What's the latest, Mary?

MARY SNOW, CNN CORRESPONDENT: Wolf, heavy shelling continued just a day after the United Nations Security Council called on the Syrian government to stop its bloody crackdown. Opposition groups say 12 children and four women were among the dozens killed. The government continues to blame what it calls armed terrorist groups today, saying they committed, quote, "a new massacre in" Homs (INAUDIBLE) of anti-government sentiment.

There's an update to a story we recently brought you of a U.S. marine under scrutiny after saying he would not obey orders from President Obama and calling him a quote, "domestic enemy". Now, Sergeant Gary Stein says he is facing possible discharge. He's accused of conduct, endangering good order and discipline, and violating the policy, limiting the political activities of service members.

A new study highlights another reason why older Americans should avoid being hospitalized. Researchers found the rate of cognitive decline among people who are 65 and older is twice as fast after a hospital stay than what those same patients showed before. The rate of decline was three times faster on longtime memory tests after just one hospitalization.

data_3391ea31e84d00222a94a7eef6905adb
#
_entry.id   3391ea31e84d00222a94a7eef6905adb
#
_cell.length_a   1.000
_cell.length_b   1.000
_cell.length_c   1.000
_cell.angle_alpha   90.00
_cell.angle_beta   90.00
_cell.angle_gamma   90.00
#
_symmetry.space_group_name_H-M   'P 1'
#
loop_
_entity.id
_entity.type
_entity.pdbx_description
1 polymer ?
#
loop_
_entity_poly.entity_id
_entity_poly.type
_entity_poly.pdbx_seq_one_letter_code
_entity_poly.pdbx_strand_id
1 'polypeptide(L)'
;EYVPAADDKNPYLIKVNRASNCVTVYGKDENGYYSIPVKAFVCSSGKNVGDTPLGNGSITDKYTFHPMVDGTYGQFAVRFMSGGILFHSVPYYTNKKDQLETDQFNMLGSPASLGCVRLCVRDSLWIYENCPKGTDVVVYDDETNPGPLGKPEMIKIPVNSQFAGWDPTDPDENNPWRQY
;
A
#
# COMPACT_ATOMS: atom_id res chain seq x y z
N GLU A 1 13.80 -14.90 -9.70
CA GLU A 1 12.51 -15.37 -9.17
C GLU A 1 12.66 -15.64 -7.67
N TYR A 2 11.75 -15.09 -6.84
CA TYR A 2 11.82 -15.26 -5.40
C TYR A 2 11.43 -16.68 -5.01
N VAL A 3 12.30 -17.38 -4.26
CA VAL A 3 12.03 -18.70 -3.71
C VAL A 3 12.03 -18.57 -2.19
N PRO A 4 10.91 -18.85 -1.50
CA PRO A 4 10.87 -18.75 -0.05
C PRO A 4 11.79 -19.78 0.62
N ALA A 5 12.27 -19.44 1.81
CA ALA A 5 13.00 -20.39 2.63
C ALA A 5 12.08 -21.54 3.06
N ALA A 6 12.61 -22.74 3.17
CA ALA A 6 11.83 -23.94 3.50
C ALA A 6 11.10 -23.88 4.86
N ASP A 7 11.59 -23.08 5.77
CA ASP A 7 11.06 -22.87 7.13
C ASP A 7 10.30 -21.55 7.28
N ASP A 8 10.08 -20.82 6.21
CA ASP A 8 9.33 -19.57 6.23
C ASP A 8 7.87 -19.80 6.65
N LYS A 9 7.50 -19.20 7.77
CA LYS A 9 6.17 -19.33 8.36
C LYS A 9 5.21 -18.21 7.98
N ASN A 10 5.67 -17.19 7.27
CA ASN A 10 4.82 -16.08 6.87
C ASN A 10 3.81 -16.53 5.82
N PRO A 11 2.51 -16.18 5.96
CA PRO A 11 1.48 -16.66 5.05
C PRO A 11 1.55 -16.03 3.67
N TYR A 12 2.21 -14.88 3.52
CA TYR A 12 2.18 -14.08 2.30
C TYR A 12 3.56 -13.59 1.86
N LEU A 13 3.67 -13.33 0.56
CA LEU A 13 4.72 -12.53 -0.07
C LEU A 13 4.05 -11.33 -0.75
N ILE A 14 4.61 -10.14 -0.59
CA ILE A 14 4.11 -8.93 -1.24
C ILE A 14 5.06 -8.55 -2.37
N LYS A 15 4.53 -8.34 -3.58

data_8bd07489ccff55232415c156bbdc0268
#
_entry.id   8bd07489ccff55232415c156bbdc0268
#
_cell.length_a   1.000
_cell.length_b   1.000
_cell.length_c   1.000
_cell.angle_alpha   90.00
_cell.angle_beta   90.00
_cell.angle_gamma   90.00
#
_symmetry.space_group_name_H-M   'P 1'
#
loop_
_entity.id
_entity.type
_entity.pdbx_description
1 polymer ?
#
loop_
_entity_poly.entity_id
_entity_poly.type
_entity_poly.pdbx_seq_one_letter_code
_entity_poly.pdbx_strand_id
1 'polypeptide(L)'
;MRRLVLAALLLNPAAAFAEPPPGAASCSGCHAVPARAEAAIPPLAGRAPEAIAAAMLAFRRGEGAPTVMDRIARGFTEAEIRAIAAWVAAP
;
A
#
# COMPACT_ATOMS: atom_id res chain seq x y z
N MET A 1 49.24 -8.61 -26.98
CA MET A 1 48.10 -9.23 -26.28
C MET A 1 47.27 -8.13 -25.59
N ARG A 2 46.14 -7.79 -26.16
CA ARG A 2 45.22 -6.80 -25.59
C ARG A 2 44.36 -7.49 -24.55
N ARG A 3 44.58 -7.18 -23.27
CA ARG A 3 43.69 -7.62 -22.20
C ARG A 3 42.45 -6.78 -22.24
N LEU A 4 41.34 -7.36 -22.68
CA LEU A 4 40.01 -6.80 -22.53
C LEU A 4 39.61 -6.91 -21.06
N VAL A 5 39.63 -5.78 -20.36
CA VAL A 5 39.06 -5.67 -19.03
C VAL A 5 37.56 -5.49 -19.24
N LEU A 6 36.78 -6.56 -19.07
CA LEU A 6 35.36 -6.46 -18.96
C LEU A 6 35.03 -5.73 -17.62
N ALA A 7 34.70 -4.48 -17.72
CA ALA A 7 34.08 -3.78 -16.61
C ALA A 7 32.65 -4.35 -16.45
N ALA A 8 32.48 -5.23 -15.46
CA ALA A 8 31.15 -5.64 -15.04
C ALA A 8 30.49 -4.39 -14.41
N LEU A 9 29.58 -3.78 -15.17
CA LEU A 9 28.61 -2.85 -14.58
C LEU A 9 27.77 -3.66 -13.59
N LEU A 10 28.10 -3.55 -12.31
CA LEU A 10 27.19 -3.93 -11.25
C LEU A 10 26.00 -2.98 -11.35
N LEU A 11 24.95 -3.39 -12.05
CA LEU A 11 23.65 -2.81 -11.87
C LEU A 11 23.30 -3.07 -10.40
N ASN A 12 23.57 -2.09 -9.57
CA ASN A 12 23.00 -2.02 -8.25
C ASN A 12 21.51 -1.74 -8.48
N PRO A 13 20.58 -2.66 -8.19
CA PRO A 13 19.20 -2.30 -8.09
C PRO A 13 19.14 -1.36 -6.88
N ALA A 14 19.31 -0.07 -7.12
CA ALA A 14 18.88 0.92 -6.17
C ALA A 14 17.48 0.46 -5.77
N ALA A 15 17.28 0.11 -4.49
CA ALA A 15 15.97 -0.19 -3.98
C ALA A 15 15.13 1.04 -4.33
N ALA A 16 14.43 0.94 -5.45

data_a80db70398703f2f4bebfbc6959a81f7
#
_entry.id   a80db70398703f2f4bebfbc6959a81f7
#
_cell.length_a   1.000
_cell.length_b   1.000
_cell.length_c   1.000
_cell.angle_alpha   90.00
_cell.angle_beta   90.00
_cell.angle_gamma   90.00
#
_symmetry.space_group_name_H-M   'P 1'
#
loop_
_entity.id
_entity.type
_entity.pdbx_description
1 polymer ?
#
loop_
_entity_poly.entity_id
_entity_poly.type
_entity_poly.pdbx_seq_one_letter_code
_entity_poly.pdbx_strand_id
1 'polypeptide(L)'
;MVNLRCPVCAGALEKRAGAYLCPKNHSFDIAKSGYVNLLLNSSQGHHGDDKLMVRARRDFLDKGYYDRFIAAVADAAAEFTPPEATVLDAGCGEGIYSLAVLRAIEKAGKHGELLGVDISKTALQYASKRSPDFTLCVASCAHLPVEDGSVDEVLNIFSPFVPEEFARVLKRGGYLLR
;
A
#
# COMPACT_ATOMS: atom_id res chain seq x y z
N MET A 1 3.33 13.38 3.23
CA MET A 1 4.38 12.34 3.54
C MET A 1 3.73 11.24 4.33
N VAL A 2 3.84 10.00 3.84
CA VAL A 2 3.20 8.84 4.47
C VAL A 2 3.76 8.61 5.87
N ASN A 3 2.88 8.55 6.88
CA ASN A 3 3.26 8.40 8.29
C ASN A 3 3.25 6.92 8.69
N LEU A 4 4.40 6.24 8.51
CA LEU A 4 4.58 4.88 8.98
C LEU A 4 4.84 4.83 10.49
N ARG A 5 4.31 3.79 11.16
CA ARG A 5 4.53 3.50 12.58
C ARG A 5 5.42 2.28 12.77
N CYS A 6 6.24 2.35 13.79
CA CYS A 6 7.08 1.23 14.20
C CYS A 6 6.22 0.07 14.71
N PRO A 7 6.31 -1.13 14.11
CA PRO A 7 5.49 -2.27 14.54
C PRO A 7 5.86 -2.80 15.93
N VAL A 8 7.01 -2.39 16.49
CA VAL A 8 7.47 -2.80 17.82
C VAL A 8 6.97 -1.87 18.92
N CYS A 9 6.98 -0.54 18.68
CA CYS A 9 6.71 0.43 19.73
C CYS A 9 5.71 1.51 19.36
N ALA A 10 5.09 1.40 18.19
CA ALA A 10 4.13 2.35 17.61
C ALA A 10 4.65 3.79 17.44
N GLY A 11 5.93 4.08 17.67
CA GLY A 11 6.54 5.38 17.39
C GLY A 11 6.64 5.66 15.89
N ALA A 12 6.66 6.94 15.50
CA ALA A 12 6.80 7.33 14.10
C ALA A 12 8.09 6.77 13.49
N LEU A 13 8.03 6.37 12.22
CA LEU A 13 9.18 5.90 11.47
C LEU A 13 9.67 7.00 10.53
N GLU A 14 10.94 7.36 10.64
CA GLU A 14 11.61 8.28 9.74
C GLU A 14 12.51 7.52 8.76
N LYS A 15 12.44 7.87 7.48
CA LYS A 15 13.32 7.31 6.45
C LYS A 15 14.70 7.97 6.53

And a bit of good news on the unemployment front. The number of people filing for their first unemployment benefits dropped to a four- year low last week. About 348,000 people filed initial jobless claims, similar to the number of new claims Americans filed back in 2005 and 2006. The number of people filing for their second week or more of benefits also dipped -- Wolf.

BLITZER: Encouraging news, at least on the jobs front. We'll see what happens. Thanks very much, Mary. We're standing by for that news conference by the parents of the slain Florida teenager Trayvon Martin.

Sanford police chief has just stepped aside. You saw it live here on CNN. We're following the breaking news.

Stay with us.


BLITZER: The top American commander in Afghanistan says he wants to keep a steady number of U.S. troops in the country into next year.

Our Pentagon correspondent Chris Lawrence is joining us. He's go details.

A very important story, a lot of commotion right now as far as keeping U.S. troops in Afghanistan.

What's the very latest from the commander, Chris?

CHRIS LAWRENCE, CNN PENTAGON CORRESPONDENT: Yes, Wolf, this could potentially affect thousands of American troops and their families. The U.S. commander is indicating that after the last of the surge troops come home by the end of the summer, he would like to see the rest of the remaining American troops stay in Afghanistan at least through the end of the year.